Reinsurance: Goodbye, Monte Carlo – Economy

For the second time, the world meeting of reinsurers was to take place this week on a computer screen instead of the usual one in Monte-Carlo. The coronavirus made sure of that. Industry giants like Munich Re, Swiss Re, Hannover Re and their clients, Allianz’s insurers in Zurich, should seize the opportunity and definitely turn their backs on the French Riviera’s tax haven.

It is no longer in tune with the times for an industry to make a pilgrimage to this strange place, which has placed climate protection and general public services on its flags, from old age insurance to cyber protection.

The September Rendez-Vous, the official title, has been taking place since 1957. At the time, French companies were fed up with always having to go to London to talk about reinsurance. They proposed the rendezvous in Monte Carlo and, together with a rally, a sailing regatta and numerous receptions and dinners, provided a setting intended to attract guests from all over the world and their wives.

Each year, around 3,000 insurance managers, industrial buyers, lawyers and journalists from 80 countries visit the small principality for a week. Little of the glamor remains from previous years. Participants meet in ballrooms and hotel hallways in small groups or in pairs at specially appointed tables. Then they negotiate the reinsurance contracts for the coming year. A Japanese insurer wants to insure against major losses due to earthquakes, forest fires in California are mentioned, hurricanes and floods in Europe. Reinsurers assume some of the major risks; without reinsurance there would be virtually no insurance. In Monte-Carlo, the amount of the premiums and the extent of the guarantees are negotiated, always every half hour or every hour.

There are also receptions and dinners for the right clients – but for most attendees Monte Carlo means hard work. The costs are enormous, it is difficult to find a hotel room for less than 500 euros. The owners of the hotel appear to be direct descendants of the Genoese pirates who once ruled here. Nevertheless, according to Monte-Carlo supporters, the meeting is worth it: because there you can meet 40 or 50 clients in one place in a week. Visiting them all would take weeks, cost much more, and be much more damaging to the environment.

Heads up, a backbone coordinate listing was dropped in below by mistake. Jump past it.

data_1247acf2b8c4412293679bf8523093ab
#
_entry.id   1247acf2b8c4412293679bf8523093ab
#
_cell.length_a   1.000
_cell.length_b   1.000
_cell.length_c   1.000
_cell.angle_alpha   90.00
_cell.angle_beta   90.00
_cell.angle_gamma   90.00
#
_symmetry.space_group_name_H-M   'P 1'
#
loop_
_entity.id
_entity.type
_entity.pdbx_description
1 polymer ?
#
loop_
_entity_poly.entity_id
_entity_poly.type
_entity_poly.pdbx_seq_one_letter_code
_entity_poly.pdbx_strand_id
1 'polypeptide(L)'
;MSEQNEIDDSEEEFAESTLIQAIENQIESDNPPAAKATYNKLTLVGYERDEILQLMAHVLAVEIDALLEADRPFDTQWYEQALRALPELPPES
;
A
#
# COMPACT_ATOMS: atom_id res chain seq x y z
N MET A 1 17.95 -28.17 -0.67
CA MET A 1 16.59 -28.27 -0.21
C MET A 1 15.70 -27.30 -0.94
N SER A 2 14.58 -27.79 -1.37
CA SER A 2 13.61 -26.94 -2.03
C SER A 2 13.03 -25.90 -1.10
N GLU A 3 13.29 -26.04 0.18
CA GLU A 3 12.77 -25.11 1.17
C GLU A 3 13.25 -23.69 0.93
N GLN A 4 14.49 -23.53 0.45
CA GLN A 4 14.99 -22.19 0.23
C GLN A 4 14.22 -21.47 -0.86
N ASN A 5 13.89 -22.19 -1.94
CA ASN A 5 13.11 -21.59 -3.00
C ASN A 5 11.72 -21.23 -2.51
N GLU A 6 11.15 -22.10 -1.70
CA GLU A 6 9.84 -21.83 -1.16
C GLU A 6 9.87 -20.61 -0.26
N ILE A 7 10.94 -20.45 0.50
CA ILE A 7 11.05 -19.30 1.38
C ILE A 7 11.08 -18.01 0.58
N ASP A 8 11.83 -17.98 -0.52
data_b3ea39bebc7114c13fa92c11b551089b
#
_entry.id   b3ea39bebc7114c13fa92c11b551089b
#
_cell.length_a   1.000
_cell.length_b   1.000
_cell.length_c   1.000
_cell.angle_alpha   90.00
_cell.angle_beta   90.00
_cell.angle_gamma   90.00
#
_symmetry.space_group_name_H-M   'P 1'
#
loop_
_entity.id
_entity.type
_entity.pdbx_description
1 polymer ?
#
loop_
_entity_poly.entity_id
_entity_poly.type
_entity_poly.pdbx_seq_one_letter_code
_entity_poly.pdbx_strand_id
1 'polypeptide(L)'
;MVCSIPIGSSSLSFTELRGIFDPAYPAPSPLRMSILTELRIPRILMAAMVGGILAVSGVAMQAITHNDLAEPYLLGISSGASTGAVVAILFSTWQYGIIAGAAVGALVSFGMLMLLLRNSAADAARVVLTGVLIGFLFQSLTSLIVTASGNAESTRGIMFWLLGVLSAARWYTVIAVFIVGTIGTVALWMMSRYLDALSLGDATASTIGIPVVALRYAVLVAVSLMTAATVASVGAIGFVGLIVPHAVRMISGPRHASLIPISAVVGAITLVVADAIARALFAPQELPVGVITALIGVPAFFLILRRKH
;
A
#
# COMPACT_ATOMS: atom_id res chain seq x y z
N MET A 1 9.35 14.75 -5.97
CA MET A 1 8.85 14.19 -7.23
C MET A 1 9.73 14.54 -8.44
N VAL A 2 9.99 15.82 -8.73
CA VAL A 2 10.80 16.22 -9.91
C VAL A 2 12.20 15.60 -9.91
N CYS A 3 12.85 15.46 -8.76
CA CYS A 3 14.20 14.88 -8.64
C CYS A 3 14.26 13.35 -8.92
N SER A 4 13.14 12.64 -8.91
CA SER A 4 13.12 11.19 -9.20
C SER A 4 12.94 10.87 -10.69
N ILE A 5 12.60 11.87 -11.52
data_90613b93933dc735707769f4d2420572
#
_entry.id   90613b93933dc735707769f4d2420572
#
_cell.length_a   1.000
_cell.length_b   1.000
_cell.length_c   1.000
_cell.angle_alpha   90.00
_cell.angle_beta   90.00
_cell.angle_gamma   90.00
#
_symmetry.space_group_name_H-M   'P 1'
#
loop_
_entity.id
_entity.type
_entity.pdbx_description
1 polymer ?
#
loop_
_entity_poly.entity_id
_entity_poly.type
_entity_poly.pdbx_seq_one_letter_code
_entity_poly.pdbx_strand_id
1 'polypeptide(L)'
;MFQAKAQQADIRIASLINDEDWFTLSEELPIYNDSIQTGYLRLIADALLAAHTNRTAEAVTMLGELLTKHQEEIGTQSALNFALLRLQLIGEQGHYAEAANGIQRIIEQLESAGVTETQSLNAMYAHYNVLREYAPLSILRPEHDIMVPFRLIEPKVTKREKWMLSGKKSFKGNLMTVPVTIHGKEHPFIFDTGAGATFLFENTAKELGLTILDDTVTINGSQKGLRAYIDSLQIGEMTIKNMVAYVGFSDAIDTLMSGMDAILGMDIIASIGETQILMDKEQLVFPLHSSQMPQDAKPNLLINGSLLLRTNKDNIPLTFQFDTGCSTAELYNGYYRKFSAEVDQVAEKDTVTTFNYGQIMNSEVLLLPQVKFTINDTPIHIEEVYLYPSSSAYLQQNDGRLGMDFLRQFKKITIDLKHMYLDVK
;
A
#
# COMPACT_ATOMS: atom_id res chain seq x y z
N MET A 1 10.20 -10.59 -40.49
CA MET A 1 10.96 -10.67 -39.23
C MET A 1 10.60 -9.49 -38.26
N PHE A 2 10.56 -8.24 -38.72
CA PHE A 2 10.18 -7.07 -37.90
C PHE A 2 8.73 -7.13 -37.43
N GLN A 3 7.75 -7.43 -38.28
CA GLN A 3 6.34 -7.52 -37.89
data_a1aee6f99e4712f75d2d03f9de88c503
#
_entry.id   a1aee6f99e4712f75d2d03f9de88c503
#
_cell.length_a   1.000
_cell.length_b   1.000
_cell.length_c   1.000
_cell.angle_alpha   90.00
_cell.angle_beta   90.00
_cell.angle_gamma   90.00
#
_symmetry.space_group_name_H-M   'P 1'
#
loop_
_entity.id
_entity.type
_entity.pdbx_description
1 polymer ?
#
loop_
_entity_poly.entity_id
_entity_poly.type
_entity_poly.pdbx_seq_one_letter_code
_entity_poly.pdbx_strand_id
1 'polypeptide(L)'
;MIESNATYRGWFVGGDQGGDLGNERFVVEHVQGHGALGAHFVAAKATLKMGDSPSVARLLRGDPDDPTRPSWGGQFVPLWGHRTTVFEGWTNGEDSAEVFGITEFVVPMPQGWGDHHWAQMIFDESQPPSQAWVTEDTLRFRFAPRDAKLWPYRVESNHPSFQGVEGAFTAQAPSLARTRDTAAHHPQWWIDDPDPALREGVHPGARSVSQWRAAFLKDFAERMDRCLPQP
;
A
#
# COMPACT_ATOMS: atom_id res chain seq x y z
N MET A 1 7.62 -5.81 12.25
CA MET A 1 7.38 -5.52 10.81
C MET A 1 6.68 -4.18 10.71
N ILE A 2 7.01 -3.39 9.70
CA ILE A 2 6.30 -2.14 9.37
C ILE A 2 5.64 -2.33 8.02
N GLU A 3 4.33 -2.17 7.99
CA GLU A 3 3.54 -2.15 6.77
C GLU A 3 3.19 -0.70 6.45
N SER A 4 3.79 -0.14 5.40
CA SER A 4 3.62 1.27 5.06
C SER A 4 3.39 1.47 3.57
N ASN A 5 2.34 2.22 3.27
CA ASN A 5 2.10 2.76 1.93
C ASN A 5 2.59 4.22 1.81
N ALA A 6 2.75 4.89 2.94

There are good arguments for a world meeting, but very good arguments against it.

You’re right. Also with the fact that such a meeting can only be held in a small place with a large hotel capacity. Monte Carlo and Baden-Baden have both. The second reinsurance meeting takes place every year at the end of October in the spa town in southern Germany.

There are good arguments for a world meeting. But very good arguments against its holding in Monte-Carlo, a haven for tax evaders in Europe. The insurance industry has been trying to change its image for years. Instead of just paying claims, businesses want to be seen as life companions for their customers, from securing homes and cars to health insurance and senior care. Reinsurers spent large sums of money on research and warned of climate change early on. Most support projects in poor countries, including drought protection for small farmers. It is simply no longer appropriate for this new image to come together in the artificial world on the Mediterranean. If reinsurers and insurers wish to meet in person, they must choose another location.

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